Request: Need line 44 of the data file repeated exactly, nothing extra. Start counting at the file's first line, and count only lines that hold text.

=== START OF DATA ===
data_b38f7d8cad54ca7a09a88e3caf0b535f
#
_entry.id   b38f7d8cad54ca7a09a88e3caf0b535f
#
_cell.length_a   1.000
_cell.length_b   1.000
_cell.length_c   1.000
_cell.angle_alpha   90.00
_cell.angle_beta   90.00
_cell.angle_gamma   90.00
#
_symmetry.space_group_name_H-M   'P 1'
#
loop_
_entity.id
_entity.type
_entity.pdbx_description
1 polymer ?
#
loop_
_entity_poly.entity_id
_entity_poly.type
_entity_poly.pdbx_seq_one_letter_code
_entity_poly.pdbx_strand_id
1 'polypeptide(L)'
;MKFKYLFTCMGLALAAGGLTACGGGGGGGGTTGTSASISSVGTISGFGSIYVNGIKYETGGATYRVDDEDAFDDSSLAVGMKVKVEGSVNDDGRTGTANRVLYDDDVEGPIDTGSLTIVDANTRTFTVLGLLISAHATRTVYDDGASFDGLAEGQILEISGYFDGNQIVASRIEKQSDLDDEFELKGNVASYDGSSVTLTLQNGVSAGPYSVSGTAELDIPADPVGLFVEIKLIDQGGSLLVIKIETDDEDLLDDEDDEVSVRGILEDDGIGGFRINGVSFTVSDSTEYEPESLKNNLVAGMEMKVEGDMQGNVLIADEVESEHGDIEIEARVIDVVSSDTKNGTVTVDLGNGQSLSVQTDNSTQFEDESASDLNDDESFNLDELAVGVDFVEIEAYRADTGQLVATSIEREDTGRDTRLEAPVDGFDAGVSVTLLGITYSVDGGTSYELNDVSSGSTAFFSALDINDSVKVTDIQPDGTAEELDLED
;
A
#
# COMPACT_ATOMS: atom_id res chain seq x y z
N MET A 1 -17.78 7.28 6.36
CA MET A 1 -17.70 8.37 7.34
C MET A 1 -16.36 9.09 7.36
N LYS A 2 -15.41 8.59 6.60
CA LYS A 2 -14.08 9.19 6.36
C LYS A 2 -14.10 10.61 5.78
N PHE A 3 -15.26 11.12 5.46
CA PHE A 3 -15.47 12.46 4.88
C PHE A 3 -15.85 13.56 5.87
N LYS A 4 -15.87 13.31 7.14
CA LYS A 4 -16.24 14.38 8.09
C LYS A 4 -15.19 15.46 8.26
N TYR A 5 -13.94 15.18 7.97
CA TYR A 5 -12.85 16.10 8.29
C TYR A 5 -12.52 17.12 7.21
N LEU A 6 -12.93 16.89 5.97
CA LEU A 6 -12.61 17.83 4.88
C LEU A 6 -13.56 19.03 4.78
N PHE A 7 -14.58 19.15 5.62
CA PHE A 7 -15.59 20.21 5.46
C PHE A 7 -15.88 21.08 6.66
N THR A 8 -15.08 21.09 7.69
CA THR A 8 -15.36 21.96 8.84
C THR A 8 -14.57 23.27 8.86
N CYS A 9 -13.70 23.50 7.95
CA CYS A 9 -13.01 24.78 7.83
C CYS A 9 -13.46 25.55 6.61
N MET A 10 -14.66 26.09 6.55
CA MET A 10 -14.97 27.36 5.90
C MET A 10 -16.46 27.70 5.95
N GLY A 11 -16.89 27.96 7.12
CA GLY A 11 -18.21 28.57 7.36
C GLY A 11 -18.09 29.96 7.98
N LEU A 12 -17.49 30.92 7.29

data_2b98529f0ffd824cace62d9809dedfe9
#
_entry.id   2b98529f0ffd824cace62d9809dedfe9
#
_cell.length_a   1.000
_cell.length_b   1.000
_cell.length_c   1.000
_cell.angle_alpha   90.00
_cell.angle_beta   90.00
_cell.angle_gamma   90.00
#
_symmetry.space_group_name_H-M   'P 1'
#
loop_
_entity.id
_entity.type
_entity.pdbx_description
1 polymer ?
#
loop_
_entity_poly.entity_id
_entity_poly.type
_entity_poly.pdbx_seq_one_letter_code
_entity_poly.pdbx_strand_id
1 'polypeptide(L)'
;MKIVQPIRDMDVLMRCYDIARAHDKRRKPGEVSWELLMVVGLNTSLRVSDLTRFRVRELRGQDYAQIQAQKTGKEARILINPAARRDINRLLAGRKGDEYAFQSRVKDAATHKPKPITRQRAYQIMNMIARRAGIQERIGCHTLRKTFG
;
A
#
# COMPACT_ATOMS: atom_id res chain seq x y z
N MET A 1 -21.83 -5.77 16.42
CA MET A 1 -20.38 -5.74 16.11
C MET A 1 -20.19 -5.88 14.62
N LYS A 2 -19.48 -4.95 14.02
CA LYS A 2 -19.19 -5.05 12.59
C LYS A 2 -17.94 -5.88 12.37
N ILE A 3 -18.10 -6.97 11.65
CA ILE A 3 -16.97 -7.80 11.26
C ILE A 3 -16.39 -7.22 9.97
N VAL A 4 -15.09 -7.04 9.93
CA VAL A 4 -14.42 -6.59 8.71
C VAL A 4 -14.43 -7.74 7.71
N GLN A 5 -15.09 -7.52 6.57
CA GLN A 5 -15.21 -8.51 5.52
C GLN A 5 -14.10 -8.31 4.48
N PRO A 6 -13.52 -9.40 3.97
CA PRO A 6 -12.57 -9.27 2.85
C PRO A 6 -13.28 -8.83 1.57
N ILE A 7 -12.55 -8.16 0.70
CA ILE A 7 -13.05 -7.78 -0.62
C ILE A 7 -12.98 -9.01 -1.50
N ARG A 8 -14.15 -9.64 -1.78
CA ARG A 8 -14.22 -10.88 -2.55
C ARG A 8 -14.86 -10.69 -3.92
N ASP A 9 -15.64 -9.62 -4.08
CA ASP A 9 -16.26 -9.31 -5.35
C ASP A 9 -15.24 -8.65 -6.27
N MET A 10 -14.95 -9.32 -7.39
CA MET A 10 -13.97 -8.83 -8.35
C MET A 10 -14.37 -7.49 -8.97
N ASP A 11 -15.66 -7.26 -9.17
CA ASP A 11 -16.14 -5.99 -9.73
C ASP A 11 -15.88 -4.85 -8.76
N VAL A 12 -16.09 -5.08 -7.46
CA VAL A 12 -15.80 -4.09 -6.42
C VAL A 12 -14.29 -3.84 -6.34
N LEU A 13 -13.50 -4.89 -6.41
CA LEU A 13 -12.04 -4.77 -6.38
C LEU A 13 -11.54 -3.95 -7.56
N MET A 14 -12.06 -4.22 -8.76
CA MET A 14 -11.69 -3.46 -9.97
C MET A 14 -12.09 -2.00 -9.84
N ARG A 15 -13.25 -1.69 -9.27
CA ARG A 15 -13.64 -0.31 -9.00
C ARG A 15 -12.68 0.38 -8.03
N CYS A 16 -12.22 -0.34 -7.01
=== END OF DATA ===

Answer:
CA TYR A 5 -12.85 16.10 8.29